Soundtrack to my life: Five songs that influenced Jake Bugg
From US singer-songwriter Don McLean to John Lennon, the prodigious British folk singer tells us the songs that influenced him
A lot of things have been said about Jake Bugg.
Ever since the British singer-songwriter emerged on the scene as a 17-year-old with his unique brand of traditional folk music, the press and seasoned music lovers went as far as to label him “the new Bob Dylan”.
It is something the now 24-year-old brushes off with a shrug.
His solo acoustic set on February 7 at Dubai Opera showed that the singer is working from a wider palette that also includes the delta blues, soul music and modern indie-rock. Speaking to The National before the gig, he explains his song-writing approach as mixture of inspiration and graft.
“There is no one way. Sometimes, I would work on a song for months in order to craft it the right way. While a song like Lightning Bolt, which is one of my popular ones, was done in 15 minutes,” he says.
“For me, the melodies come naturally. Then I begin working on the song like a puzzle as I try to figure what part should go where. I have been working with Swedish pop producers lately and that has helped because they write songs in a natural way like most of us. The only difference is that they showed me different tools I can use when I get stuck.”
Bugg then moves on to talk about the five songs that have helped to shape his life and career.
A song that reminds me of my childhood Vincent by Don McLean (1971)
I remember being 12 years old and I was living on a council estate back in England. This was before being a musician was an idea. That song came on in an episode of The Simpsons actually and I just remember not having heard this kind of music before. At that age and with what was on the radio at the time, this music was totally different and it opened a whole new world for me.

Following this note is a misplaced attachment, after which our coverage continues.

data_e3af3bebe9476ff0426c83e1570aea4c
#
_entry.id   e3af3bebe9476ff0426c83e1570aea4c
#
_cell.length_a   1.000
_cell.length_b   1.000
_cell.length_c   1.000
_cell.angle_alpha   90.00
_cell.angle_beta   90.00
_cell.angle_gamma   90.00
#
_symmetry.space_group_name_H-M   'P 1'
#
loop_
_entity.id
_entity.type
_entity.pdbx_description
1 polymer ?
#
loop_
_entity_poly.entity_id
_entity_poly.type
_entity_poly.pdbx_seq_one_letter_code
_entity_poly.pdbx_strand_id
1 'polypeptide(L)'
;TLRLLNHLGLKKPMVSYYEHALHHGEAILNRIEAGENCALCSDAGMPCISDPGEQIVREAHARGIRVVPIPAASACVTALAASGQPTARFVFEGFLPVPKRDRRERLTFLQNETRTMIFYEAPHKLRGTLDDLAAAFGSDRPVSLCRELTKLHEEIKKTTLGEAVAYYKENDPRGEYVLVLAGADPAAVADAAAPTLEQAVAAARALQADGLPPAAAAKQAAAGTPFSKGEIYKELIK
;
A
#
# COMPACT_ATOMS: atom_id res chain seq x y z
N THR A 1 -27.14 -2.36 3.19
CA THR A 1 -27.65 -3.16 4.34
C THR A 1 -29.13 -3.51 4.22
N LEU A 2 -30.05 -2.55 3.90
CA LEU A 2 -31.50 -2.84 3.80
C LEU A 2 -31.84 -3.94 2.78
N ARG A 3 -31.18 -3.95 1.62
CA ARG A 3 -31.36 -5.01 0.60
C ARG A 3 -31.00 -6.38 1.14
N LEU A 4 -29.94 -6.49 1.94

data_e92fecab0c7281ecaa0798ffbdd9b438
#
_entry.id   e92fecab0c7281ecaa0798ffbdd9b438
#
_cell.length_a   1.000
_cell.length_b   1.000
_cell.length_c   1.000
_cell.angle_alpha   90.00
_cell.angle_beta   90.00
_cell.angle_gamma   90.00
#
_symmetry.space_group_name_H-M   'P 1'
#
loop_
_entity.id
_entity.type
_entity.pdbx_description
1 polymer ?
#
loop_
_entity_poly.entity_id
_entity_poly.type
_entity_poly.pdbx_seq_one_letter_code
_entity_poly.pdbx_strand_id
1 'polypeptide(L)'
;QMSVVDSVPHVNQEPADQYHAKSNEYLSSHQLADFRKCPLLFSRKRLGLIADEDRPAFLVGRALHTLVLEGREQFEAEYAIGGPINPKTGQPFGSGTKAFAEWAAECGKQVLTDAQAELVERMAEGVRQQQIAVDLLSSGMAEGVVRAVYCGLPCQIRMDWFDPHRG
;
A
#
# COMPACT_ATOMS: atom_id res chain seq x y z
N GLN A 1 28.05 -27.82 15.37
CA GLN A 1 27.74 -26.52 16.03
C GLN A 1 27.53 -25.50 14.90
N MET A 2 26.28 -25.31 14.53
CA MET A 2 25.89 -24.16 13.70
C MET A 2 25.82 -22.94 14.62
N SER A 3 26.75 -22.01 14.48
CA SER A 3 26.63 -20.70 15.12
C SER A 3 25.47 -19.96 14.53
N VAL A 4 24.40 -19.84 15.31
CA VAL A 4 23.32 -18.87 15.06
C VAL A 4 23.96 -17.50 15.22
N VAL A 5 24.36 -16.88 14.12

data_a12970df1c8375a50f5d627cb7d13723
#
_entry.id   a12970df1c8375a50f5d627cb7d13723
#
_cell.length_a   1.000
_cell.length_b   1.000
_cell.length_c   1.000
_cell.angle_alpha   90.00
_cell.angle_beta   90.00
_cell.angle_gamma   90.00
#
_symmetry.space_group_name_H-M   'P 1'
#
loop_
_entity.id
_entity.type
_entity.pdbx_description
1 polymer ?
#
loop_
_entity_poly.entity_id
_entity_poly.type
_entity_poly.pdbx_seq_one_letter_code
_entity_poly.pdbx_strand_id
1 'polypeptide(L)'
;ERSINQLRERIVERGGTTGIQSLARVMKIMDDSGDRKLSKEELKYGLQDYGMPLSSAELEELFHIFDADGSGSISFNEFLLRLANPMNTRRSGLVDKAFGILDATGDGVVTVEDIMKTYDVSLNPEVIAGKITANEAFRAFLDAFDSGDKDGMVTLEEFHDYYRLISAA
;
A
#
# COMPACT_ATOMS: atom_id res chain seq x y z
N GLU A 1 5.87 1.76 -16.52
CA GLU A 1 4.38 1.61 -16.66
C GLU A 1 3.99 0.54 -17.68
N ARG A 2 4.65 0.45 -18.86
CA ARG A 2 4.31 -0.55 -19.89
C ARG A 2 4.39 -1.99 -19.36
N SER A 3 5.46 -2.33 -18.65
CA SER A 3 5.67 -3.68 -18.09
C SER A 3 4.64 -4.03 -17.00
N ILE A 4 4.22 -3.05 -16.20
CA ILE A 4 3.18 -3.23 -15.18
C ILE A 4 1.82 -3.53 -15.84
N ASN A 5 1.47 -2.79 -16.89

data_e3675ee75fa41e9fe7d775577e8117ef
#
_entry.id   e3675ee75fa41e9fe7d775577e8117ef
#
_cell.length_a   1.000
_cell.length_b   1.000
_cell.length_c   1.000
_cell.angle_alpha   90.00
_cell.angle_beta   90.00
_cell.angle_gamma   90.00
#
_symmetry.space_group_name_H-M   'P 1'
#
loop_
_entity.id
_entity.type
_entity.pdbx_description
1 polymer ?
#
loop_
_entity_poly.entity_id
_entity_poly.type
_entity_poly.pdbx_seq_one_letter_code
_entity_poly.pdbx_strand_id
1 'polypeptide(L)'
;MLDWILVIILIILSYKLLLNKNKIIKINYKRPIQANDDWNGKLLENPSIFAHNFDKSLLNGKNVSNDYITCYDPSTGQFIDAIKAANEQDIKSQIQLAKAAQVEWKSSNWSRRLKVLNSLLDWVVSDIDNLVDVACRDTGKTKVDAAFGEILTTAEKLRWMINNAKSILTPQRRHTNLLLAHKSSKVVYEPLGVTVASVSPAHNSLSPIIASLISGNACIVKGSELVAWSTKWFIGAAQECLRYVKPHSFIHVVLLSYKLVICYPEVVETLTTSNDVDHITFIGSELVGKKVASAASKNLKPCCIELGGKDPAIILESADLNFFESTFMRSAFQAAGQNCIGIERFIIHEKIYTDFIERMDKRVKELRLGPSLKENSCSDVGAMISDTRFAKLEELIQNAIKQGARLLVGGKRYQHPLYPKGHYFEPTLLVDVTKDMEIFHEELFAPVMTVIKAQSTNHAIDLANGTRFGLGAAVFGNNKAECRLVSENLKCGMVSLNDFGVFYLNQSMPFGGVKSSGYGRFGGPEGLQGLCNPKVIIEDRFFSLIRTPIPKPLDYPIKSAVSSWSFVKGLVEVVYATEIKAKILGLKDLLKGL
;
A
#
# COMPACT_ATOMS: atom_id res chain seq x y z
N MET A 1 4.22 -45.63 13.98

A song that made me want to be a musician Voodoo Child by Jimi Hendrix (1968)
I was about 13 and I was playing the guitar by then. My uncle played this song for me and I remembered being both excited and disappointed at the same. I was excited because the music was absolutely brilliant, but at the same time I was kind of upset because I knew I would never be that good in my life. It was uplifting and disheartening all at once.
A song that changed my career The early 1960s songs of Donovan
That is a tough one. For that, I will say that it was the songs by Donovan. He was a great folk singer songwriter and he was in the same era as early Dylan and part of that whole 1960s folk revival scene with the protest songs and all that. What he did was add these Celtic elements and strange melodies to his songs which I hadn’t heard before. I was 14 when I first heard his music and at that point, as someone who was starting to write my own songs, his approach definitely opened my mind and showed me that I can do different things with my music. It definitely opened a lot of doors for me on a creative level.
A song I wish I’d written Jealous Guy by John Lennon (1971)
The melodies here are just ridiculously good and the lyricism is fantastic. As a songwriter, it taught me that it’s OK to show more vulnerability in my lyrics.
A song that makes me cry Baltimore by Nina Simone (1978)
It is strange that this song is not typically downbeat. But the track comes from a concept album that talks about how it feels to leave home and be far away from loved ones. As someone who is traveling a lot, there are many things in that song that I can relate to.
Updated: February 8, 2019 01:00 PM